I have decided to devote the rest of my life to fighting poverty and pursuing equality for women and girls. It is what my head and my heart tell me to do. It is how I can follow through on the promise I made as a girl at Ursuline Academy — to serve. In this era we are blessed — not only those of us who are Catholic, but all of us — to have Pope Francis to help us understand what it means to serve.

Sept. 2, 2015 | Huffington Post

September is Infant Mortality Awareness Month in the U.S with the goal of bringing attention to our relatively high Infant Mortality Rate (IMR), representing the estimated number of infant deaths for every 1,000 live births.

According to the Center for Disease Control, "the IMR is often used as an indicator to measure the health and well-being of a nation, because factors affecting the health of entire populations can also affect infant mortality rates." The most recent data here in the U.S. shows that for every 1,000 babies born, six die during their first year.

While that seems like a relatively low number, the U.S. ranks 50th in the world in infant mortality. Compared to other developed nations, we fall behind many including most European countries, Japan, Canada, and Australia.

But the good news is that we now have a greater understanding of the main factors affecting fetal health, and we can address key risk factors such as obesity and pre-natal smoking. This number has been reduced over the last 60 years due to medical advances in pre- and post-natal care, and through education, we will continue to drive those numbers down.


As we promote awareness here in the United States, we also want to hold up the issues of infant mortality in developing nations, where the IRM can be as high as 60 for every 1,000 live births. In many low-income countries, the average age of marriage for young women is 16, as in Ethiopia or Guatemala. And if these young women can delay their first pregnancy until 20-24, they are 10-14 times more likely to survive the complications of pregnancy and childbirth, than if they were pregnant in their late teens. And the child is twice is likely to survive the newborn stage if the mother can space her pregnancies just 3 years apart.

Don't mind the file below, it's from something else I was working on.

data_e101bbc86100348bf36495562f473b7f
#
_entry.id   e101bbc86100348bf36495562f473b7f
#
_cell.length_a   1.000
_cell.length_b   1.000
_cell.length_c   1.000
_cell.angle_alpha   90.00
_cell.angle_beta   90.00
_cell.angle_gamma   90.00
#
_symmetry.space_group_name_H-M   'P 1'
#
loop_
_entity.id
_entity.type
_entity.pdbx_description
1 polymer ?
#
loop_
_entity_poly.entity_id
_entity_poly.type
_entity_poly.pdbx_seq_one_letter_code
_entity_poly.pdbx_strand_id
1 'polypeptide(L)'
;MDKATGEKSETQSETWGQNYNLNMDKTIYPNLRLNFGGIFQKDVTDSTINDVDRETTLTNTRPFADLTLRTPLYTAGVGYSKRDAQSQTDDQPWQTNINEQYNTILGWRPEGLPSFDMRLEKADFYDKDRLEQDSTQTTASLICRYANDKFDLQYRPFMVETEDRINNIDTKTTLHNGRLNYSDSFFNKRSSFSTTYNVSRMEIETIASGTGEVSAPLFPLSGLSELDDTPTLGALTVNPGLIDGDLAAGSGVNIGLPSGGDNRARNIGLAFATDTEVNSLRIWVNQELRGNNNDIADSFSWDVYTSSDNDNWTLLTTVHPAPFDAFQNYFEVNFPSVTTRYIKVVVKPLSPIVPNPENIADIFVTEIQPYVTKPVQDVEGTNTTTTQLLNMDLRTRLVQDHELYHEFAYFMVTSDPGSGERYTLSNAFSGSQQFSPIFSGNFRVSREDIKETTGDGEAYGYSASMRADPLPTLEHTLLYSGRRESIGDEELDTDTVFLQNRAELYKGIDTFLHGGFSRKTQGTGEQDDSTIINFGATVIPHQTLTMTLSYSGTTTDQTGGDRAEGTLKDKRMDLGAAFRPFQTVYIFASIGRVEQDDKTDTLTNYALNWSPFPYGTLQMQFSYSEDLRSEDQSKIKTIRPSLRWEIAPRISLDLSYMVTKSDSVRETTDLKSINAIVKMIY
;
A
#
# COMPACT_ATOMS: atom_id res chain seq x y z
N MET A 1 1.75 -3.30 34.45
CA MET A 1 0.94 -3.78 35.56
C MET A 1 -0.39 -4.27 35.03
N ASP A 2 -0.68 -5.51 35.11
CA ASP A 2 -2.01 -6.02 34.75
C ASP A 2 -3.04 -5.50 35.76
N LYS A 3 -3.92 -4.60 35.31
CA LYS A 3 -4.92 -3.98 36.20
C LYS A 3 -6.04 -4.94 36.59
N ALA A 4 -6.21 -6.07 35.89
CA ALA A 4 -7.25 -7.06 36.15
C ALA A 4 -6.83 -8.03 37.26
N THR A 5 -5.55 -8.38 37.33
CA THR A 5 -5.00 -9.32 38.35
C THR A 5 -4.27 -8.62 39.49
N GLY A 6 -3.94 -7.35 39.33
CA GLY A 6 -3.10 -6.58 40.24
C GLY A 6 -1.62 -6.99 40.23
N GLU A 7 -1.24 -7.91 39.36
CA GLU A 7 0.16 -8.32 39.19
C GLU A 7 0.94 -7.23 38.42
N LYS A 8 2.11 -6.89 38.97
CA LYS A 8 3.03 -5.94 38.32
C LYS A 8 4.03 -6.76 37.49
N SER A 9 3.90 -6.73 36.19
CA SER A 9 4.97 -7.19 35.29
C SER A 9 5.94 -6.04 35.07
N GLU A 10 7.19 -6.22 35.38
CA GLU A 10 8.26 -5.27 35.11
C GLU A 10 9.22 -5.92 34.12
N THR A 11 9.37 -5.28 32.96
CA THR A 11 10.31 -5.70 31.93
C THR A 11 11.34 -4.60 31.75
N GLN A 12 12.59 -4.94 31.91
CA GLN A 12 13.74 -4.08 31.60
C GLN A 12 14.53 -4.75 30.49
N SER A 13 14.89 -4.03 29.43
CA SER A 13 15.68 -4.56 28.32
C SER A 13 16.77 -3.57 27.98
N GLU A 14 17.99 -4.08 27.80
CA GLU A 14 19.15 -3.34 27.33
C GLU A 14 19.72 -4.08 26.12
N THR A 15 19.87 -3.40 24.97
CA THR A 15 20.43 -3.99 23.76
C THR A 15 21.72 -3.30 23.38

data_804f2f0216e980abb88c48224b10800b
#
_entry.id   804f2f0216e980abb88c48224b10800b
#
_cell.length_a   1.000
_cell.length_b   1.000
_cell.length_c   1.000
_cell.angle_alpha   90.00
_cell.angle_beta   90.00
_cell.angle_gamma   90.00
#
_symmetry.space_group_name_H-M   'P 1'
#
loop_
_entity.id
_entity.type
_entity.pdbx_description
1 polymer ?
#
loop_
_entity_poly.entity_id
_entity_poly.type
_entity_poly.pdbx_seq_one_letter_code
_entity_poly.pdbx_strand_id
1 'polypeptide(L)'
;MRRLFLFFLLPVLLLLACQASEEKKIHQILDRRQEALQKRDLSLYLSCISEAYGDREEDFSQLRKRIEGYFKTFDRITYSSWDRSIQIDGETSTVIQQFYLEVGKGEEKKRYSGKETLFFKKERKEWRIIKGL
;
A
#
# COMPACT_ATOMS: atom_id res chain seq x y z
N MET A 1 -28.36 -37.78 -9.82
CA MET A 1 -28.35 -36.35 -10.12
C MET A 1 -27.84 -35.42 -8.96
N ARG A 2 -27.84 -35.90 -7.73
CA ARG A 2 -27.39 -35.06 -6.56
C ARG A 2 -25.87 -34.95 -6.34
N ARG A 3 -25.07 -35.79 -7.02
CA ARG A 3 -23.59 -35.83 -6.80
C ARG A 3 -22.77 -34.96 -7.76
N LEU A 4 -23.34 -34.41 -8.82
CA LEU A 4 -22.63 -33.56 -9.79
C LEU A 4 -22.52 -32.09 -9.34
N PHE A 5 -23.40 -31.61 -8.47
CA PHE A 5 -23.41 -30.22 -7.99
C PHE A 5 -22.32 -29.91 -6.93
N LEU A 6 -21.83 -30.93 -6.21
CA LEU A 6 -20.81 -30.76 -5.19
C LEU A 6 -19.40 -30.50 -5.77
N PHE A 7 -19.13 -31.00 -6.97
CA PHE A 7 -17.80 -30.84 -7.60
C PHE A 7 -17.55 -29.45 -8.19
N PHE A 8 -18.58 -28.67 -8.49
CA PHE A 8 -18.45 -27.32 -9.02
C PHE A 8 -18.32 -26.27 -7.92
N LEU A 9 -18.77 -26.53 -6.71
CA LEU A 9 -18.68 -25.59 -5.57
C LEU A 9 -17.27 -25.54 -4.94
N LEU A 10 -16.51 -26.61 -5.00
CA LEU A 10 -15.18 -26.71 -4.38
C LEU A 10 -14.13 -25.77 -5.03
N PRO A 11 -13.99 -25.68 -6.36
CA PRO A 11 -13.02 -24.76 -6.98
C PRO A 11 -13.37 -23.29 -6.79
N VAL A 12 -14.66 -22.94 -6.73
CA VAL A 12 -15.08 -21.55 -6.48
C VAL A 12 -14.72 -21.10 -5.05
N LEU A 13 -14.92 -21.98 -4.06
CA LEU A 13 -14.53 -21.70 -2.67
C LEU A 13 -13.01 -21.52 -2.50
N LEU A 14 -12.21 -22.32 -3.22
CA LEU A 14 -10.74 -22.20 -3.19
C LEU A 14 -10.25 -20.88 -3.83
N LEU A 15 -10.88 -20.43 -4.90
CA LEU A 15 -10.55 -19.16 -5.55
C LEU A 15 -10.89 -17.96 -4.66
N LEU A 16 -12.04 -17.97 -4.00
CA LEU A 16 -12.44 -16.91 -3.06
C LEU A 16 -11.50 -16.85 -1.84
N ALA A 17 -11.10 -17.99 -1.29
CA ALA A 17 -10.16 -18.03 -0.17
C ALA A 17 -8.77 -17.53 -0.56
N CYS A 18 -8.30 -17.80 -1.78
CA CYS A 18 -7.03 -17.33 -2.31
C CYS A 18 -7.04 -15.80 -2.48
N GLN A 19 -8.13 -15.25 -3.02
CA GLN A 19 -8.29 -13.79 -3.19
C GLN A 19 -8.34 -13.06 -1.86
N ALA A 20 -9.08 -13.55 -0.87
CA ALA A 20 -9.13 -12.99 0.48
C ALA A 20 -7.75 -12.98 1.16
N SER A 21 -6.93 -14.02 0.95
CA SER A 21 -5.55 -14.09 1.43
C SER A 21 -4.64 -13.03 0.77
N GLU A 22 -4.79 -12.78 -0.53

These young mothers need a spectrum of interventions including access to folic acid, prenatal care, nutrition, and skilled attendees during childbirth for themselves and the health of their newborn. We need to provide both education and the resources, including access to contraceptives, to help these women time and space their pregnancies, so that their families, too, can thrive.

In an increasingly globalized world, mothers in the United States have much more in common with moms around the world than we might realize. We all love our children and want them to flourish, and we all deeply mourn the loss of a child in any of our villages and communities. As we promote awareness here in the United States to combat infant mortality rates, let's also consider how we might advocate for women in developing nations to reduce infant mortality rates there as well.

Together, we can build a healthier, happier world for moms and children.

This piece originally appeared on the Huffington Post.